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Imagine your life without a home or a place to stay. Difficult right? Abraham Maslow, in his hierarchy of needs model, describes shelter as physiological or the most basic need of humankind. Finding the right place to stay can be overwhelming as we scramble through millions of ads, real estate agencies, and advice from our close ones. Luckily for us, the advent of property technology (proptech) companies has allowed us to filter and shortlist options efficiently. 

Higher technology penetration makes the traditional real estate business susceptible to the risk of cybersecurity threats. As per a KPMG report, only 50% of global real estate businesses are prepared to defend against a cyber-attack. These numbers are shocking since property firms collect significant amounts of personal data including bank account information, identity/passport numbers, insurance information, and contact information. This is more than enough to launch a phishing attack which on average can cost global firms $3.86 million per attack, as reported by IBM. Lower cybersecurity awareness, high value data, and the increasing value of intellectual property have made real estate a preferred target among hackers. 

BEC and Ransomware are common cyber-attacks in the real estate industry 

Speaking of favorites, hackers targeting the real estate industry prefer some techniques over others. The most common one is business email compromise (BEC). Hacker sends email to the customer instructing them to transfer money which eventually goes into the fraudulent bank account from where it is withdrawn immediately. This is successful because hackers disguise themselves as employees of the real-estate firm by using techniques that can be easily missed by untrained eyes — changing one character in the email ID, using the company logo or even matching the tone used in similar firm correspondence.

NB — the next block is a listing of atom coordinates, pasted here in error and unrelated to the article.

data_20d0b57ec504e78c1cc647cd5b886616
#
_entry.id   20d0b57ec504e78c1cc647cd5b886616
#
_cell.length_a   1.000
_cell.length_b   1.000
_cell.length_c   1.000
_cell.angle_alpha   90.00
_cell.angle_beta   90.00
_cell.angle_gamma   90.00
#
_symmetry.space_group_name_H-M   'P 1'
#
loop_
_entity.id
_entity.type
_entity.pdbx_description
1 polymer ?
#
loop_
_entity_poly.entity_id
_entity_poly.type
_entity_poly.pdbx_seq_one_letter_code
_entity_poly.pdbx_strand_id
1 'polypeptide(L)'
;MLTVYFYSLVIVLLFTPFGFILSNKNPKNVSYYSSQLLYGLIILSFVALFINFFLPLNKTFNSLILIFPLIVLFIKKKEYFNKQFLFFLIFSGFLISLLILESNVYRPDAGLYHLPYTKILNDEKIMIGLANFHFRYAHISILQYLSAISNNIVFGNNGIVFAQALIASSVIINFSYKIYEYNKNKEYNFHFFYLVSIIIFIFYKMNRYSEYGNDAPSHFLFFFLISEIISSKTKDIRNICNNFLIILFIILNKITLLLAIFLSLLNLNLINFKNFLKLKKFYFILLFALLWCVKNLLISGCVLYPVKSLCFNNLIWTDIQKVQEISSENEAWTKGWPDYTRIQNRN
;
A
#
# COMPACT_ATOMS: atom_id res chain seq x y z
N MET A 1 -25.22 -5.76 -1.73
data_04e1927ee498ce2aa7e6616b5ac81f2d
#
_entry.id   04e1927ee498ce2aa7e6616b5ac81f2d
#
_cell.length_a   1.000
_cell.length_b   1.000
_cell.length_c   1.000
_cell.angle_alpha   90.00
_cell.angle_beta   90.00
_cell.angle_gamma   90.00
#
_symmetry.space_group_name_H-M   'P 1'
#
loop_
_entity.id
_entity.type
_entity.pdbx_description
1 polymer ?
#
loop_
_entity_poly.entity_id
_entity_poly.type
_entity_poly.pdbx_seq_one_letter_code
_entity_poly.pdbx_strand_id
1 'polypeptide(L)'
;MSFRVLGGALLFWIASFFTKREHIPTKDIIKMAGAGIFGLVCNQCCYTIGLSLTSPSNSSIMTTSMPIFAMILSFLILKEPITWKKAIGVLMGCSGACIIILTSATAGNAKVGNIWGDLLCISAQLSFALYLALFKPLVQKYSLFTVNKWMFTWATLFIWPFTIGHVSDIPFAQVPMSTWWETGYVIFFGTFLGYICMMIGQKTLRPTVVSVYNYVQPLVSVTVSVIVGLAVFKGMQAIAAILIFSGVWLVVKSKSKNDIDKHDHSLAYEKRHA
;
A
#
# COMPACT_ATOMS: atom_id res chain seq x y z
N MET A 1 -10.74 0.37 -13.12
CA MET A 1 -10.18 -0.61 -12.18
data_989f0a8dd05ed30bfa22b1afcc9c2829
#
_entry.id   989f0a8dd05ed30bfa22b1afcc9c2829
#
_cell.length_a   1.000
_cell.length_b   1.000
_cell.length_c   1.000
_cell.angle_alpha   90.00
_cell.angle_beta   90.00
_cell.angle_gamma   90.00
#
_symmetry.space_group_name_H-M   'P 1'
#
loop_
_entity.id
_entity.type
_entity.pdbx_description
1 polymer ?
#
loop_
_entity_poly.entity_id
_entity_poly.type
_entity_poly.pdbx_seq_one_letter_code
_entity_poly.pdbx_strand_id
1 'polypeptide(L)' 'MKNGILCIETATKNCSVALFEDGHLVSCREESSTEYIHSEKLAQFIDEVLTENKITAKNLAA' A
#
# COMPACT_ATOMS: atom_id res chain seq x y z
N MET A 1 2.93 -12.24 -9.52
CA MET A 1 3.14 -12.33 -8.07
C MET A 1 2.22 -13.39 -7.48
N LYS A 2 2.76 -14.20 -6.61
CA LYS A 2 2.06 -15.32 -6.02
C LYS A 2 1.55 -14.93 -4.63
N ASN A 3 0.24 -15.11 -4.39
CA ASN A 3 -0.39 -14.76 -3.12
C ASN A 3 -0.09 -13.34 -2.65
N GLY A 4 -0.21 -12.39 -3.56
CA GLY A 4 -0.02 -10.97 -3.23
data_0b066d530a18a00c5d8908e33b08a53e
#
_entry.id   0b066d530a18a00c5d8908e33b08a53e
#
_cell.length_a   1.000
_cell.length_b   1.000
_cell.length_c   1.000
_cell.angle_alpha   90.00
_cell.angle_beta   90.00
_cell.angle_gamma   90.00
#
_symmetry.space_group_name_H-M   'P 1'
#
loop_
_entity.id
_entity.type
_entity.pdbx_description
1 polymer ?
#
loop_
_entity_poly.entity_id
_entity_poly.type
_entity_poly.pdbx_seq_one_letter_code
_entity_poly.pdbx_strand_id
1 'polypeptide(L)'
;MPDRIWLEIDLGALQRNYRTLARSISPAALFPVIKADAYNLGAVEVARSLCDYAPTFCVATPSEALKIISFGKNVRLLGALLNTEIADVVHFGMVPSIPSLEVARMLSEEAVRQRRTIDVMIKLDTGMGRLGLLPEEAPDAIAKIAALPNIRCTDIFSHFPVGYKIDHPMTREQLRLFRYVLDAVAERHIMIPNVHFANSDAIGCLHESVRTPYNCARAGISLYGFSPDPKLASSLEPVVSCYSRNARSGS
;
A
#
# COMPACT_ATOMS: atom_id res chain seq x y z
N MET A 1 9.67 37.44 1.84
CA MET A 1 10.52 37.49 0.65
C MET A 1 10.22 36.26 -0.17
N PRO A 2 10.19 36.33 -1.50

Another way hackers target real estate companies is through their employees by sending them an email with a malicious link. As soon as the employee clicks on the link, a malware is downloaded which encrypts sensitive data making it impossible to read or access. Hackers then charge a ransom to decrypt it. This type of attack is called ransomware. Bitdefender’s Consumer Threat Landscape report highlights that ransomware attacks have grown 485% between 2019 and 2020. 

Risk is not just financial but also reputational.  

Understanding common attack techniques is not enough; it is also important to understand their business implications. Unsavvy real-estate operators risk losing millions of dollars’ worth of data and jeopardizing their customer confidence and future revenue potential. A recent Forbes report highlights that post a cyber-attack, 46% of organizations suffer brand value damage, and for listed companies, a data breach can lower the share price by 7%.  

The consequences are grimmer for proptech firms using cloud powered CRM systems from vendors. This increases the attack surface available for a breach from hackers who can now target vulnerabilities in third-party cloud service providers’ software to cause harm. 

That said, there is light at the end of the tunnel. The key question is simple: what can you as a property or proptech company do to prevent, detect, and respond to cyber-attacks? Here are a few things: 

  • Identity & Access Management (IAM): Organizations collect a large variety of data but not every datapoint is used by all business units. For example, a customer’s home address, which may be collected by the order fulfillment team, isn’t important to the company’s HR team. Every business unit must only have access to the data they require to carry on their side of the business. 
  • Detection & monitoring solutions: Threats are imminent, but their impact on the organization can be controlled through continuous detection of malicious behavior on firmwide networks and end-point devices. This can be done through tools such as SIEMs, Endpoint Detection and Response (EDR), and networking software. Next-generation AI/ML-powered software will further improve detection efforts to recognize threats early. 
  • Employee & client awareness: All the above attempts will be in vain if employees and clients have limited cybersecurity awareness. Companies must proactively train their employees and educate their customers on how to identify phishing emails so they can be avoided in the future. 

Prevention is far less expensive than responding to a cyber-attack. If you’re wondering when the best time is to integrate cybersecurity measures in your company, it’s now. 

For more information and enquiries about cybersecurity insights, contact us at 


Ralph Chammah, Chief Executive Officer – OwlGaze  

Anastasios Papadopoulos, Chief Executive Officer – IMS Digital Ventures 

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